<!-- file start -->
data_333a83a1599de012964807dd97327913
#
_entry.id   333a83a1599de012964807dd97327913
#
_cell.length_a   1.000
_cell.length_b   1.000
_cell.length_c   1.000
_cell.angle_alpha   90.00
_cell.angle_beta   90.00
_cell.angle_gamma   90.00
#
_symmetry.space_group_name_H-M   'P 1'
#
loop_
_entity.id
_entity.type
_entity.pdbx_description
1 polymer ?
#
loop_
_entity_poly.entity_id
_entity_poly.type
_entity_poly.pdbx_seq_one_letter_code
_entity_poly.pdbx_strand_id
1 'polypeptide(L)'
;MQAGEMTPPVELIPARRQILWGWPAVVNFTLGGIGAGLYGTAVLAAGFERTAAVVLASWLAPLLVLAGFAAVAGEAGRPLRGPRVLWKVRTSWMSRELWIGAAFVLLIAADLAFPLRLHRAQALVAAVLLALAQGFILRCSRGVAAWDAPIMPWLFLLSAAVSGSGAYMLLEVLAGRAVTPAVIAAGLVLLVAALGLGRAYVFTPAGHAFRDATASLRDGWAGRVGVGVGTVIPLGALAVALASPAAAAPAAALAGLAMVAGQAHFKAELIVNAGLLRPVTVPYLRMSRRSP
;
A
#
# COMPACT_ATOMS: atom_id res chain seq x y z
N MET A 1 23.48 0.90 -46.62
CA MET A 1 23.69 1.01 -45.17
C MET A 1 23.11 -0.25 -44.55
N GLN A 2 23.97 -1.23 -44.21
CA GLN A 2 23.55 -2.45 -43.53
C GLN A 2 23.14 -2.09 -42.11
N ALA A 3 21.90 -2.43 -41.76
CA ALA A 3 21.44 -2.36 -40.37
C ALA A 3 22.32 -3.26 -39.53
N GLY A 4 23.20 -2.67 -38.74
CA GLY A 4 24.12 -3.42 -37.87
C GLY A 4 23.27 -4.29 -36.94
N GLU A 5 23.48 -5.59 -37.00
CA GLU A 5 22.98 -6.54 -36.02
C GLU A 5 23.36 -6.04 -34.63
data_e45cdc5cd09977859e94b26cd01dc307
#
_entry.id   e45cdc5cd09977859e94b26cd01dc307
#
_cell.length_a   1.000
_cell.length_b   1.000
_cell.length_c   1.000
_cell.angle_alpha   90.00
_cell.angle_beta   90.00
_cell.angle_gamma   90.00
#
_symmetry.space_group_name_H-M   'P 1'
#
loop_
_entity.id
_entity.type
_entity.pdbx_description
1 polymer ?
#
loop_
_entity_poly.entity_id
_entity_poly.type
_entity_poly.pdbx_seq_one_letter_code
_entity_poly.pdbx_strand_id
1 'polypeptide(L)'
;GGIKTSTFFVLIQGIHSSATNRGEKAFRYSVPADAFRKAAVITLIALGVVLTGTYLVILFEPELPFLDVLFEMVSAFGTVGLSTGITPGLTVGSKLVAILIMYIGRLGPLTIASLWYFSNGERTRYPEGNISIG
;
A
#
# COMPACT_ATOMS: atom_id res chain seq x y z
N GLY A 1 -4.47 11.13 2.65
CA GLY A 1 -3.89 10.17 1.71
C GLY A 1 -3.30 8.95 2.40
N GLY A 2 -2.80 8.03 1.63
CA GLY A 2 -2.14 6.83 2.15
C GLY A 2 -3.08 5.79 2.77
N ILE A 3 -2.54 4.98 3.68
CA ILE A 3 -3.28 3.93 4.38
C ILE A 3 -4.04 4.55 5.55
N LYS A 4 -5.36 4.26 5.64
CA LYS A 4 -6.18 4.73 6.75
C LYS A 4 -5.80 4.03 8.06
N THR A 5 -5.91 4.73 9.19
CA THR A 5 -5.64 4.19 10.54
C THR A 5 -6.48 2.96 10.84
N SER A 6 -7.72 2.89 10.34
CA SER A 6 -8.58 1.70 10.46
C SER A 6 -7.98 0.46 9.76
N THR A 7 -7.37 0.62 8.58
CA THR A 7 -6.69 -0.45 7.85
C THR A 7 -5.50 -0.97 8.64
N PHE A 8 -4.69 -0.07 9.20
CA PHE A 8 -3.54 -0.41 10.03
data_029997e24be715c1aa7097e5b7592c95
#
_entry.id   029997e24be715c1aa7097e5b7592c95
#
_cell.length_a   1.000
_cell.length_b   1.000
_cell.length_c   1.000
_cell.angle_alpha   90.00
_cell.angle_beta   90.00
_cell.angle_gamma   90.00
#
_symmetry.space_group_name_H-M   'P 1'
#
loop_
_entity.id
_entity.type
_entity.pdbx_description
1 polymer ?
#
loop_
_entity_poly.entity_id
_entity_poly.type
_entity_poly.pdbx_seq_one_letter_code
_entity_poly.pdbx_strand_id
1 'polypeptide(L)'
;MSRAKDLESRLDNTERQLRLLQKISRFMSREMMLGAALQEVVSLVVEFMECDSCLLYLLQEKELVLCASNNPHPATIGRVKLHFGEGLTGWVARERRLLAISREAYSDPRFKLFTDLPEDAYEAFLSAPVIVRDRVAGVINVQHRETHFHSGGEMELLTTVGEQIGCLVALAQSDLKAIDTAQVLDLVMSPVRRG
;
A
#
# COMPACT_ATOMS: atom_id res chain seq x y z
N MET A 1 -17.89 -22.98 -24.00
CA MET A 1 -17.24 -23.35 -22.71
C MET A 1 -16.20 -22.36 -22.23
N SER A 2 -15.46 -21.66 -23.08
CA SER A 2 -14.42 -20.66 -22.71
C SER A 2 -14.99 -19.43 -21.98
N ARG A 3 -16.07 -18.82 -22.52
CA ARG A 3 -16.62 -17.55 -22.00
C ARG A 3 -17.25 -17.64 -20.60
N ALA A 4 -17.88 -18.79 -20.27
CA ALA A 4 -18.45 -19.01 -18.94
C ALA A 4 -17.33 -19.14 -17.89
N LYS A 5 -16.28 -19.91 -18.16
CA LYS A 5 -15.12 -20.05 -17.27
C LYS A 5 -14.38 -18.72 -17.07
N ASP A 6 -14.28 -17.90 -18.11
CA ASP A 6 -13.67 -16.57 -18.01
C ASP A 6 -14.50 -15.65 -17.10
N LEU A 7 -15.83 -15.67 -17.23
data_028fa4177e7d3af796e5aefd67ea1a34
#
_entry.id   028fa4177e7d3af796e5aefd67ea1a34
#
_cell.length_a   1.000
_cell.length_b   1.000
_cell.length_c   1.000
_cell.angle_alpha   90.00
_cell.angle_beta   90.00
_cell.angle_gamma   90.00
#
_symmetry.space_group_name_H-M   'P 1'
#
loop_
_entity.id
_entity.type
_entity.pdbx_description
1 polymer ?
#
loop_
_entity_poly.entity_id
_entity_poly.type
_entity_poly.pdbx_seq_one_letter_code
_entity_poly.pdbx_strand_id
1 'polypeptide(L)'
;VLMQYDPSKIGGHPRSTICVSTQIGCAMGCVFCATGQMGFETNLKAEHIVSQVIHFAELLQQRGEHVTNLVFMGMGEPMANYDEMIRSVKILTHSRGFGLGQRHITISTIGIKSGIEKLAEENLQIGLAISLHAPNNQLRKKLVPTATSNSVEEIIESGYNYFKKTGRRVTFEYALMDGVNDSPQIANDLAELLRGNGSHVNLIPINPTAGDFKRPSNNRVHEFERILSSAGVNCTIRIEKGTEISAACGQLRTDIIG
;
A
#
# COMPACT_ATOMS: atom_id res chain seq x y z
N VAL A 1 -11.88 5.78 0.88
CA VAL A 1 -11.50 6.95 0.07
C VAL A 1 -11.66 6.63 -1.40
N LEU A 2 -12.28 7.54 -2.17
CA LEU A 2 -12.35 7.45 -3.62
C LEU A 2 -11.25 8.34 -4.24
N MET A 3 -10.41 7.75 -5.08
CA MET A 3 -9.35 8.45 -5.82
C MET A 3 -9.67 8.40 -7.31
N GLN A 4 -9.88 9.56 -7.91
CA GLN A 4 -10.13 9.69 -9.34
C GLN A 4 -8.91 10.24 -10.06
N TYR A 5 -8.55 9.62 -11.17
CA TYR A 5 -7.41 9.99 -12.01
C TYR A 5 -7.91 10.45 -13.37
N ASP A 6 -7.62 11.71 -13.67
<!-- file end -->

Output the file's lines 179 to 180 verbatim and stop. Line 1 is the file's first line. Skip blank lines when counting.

CA VAL A 1 -11.50 6.95 0.07
C VAL A 1 -11.66 6.63 -1.40